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'Ol Builder guy
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chevy boy said:
sorry if i started somethang im still lost
Sorry, that happens at times. We will throw some discussions around and around sometimes we get off track, then circle back to the original topic. LOL

It really all depends on how you were driving before shut down. Let's say you climb a hill, tow a load or really romp on your truck before shut-down. In that case, I'd suggest a 2-3 minute idle before shut-down to give the turbo & surrounding oil some time to cool off.

OTOH, if you glide down a flat road with light throttle and low RPM before shut down fpr a few minutes, then you'd probably be OK with a 30 second cool off before shut down, or maybe nothing at all.

I'm old school and I let the engine idle 1-3 minutes depending on the situation. This is my 1st turbo diesel without a pyro, so I don't feel fully comfortable shutting down without knowing my temp, so I err on the side of caution to make sure I'm cooled-down. My IH4800 has a pyrometer which I wait until 300* or less, then shut down.

It will result in a little more fuel consumption, but might save you a turbo down the road.
 

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Put a probe in and see what your temps are and go from there .
 

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For KB, no disrespect, you're a LOT smarter than me, I understand that the correlation between the exhaust gas and turbo heat isen't direct; but there is a correlation, the fact that the majority of the heat from the turbo comes from the cylinder suggests that with the change in egt's comes a change in turbo heat. Though it may not be so readical and varying as the egt heat there is a causal relationship.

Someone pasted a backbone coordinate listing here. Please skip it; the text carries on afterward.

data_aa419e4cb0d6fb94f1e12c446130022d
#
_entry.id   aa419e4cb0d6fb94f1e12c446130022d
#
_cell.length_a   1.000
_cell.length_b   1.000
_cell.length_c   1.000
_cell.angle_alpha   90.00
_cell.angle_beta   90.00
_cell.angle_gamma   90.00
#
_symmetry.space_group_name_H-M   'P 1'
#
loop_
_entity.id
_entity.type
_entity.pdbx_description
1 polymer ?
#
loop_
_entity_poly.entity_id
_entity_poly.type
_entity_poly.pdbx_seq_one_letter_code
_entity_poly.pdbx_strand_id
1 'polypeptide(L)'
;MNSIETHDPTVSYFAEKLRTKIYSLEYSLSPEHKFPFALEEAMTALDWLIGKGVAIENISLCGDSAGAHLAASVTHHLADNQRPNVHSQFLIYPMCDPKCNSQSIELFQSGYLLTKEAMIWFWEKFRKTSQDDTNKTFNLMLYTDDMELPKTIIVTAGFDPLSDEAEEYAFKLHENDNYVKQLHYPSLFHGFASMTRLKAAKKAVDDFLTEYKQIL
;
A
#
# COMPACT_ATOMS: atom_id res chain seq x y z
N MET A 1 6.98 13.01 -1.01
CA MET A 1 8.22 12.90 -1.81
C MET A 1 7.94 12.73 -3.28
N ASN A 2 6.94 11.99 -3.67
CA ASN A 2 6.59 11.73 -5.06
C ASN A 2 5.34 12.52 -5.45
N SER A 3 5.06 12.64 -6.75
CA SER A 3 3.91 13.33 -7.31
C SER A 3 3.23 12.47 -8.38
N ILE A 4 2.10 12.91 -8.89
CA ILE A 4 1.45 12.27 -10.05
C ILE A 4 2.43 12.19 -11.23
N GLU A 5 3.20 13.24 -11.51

I'm just saying if your egt's get above a cetain point it is necessary to do a cool down, whether that cool down comes from a little easy driving or idleing, but it's probably not necessary below like 900 degrees, but it depends on how long you maintain these temps.

I guess what i'm tryin to say is that even without a pyro you cn still judge wen you need a cool down, if you drive it hard and shut it down directly afterward, or drive it hard for a while and don't cruise for a bit, you need to cool down at least for a little bit, but under normal load and daily conditions you could probably get away without a cool down
 

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BUG JUICER and
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nah,

it will be a debatable topic, and this is one with no wrong answers.

The turbo weighs around 50 lbs...all metal. Conduction and heat management is important. so also is the water evaporation mechanism in the center section. It is essentially impossible to coke bearings unless all that water evaporates first. That is because coking doesn't happen till around 400 F and the coolant expands at around 260 F. For it all to evaporate (expand) coolant would have to go on the ground to make room in the cooling system. And we never see that happen.

I assume that is because the coolant is keeping the turbo bearings pretty comfortable, and they don't get as hot as earlier gen non-jacketed snails.